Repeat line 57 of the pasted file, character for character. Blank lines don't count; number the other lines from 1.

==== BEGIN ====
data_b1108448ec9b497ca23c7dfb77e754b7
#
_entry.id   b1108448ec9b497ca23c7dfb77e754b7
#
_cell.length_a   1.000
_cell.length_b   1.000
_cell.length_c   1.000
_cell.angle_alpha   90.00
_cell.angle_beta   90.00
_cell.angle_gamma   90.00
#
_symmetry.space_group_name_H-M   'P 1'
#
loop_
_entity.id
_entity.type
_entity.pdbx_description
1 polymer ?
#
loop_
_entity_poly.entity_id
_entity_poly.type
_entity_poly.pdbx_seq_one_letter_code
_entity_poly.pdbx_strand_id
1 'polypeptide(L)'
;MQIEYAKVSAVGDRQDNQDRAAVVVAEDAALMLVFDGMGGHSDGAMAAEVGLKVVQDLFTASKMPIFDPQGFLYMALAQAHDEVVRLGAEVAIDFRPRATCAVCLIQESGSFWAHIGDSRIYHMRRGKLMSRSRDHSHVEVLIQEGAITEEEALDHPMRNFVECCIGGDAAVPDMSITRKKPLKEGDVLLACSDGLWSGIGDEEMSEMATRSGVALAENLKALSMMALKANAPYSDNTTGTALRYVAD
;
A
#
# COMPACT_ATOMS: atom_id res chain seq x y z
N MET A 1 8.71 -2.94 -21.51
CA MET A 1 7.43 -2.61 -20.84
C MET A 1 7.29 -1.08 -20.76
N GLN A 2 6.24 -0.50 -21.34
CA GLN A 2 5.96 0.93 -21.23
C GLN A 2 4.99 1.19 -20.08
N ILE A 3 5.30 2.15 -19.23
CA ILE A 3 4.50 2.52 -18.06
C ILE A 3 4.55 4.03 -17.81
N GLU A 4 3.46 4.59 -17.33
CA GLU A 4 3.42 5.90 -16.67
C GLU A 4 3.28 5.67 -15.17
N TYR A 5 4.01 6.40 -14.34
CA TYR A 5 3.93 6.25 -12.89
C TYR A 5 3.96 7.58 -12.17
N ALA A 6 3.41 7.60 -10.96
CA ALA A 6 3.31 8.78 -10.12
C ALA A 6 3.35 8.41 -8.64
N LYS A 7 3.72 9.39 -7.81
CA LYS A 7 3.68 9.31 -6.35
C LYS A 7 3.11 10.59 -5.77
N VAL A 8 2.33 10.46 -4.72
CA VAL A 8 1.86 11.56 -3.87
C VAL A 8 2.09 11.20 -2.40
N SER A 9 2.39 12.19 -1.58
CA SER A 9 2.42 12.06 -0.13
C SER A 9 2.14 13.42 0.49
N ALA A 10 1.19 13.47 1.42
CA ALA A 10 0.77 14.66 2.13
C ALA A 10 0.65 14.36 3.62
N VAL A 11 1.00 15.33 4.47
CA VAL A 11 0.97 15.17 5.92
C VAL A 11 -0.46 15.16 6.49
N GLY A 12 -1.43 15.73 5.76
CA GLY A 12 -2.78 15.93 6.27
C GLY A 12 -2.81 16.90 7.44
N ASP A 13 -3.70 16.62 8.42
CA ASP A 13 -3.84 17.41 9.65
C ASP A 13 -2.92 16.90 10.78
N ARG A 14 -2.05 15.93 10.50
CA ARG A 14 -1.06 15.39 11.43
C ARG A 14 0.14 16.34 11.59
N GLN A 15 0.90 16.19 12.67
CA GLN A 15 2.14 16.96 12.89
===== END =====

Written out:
C SER A 9 2.14 13.42 0.49